The first of the three core principles that underlie all we do is increasing the vegetable diversity in your diet to include all the colors, growth habits and parts of the plant. This strategy assures that you will avail yourself of all the many disease-preventing nutrients that plants have to offer.
About a dozen years ago I heard a farmer present the results of his work on his decades-old biodynamic farm in Australia. He showed slides of the massive pit they had dug in which they laid dozens of cow horns filled with manure, which were used to “enliven” the fields. He shared how they made the biodynamic preparations that are at the heart of the biodynamic process. These preps stimulated calcium uptake by the plants, as well as root and fruit development, and others strengthened the plants against various diseases. But the main thing that stuck with me were the slides he showed of an insect on his farm that had been declared extinct a decade earlier.
One of the first things one learns when switching to a traditional diet is that eating an authentic, traditional diet involves a lot more thought and preparation than one is typically used to. My guess is that most people decide what they are going to eat for their next meal either right before mealtime, or, at most, when they shop the day before. Not so when one eats a traditional diet.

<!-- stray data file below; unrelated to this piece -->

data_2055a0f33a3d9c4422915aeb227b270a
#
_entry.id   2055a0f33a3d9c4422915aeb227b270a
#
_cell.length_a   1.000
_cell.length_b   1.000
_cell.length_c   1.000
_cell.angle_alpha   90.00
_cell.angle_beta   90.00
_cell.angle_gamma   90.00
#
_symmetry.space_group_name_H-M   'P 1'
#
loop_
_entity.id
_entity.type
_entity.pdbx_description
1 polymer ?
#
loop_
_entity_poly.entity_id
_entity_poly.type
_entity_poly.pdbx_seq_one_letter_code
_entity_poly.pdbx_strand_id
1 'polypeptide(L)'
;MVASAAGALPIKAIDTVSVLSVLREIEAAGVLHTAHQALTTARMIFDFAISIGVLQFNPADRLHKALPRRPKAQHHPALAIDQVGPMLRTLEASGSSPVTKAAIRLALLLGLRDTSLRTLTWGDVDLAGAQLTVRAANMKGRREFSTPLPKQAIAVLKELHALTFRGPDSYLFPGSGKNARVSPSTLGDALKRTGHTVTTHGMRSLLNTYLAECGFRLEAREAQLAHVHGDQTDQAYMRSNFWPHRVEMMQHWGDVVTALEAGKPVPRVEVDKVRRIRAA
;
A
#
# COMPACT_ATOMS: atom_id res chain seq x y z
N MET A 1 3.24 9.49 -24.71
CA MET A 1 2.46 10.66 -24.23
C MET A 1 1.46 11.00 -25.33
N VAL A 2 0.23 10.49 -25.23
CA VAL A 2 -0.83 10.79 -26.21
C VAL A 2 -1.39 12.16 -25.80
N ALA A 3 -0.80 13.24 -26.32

The other day I saw an advertisement from the University of California at San Francisco medical center that invited us to imagine a world without disease. The ad’s message was that because of the diligence, innovation and bold experimentation going on at UCSF, we are on the verge of such a utopian existence.
This is my favorite gardening time of the year. Spring has finally arrived in Northern California, and the long, cold rains have abated. While the winter rains have stimulated a lot of weed growth, the garden has a fresh, new look, with young, healthy, vibrant plants that haven’t peaked yet.
In the deep winter months, it can be difficult to eat seasonally. That's exactly what I was thinking about in mid-February. It was then that my little Meyer lemon tree finally produced a few lemons ripe enough to eat. So, I decided to make a salt similar to our Pepper Salt, but made in the opposite season.
Modern medicine does not speak about disease or treatments in such descriptive terms. Rather, modern medicine tends to be all about measures and numbers rather than the experience of the ill person.